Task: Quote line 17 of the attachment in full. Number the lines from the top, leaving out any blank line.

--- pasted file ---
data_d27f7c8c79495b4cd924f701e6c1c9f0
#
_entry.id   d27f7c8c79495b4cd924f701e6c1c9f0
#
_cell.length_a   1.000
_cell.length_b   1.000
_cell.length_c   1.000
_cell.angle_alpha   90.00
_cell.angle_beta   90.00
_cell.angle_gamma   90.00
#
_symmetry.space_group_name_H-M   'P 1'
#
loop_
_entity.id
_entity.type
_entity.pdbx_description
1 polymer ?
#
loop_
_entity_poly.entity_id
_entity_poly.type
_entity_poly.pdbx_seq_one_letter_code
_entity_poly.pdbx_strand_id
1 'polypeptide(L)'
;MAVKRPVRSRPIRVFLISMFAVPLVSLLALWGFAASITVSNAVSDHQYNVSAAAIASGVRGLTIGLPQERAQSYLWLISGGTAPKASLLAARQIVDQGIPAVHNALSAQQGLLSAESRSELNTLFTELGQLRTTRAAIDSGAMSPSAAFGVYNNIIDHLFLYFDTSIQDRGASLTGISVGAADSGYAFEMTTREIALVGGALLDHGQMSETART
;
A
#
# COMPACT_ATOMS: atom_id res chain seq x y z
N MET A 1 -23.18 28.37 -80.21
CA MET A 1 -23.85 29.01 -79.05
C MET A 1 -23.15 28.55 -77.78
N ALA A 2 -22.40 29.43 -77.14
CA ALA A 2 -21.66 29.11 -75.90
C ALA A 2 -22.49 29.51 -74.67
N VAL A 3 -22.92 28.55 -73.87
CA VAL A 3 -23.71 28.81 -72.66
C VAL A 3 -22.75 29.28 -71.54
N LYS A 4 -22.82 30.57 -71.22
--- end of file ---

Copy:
_entity.pdbx_description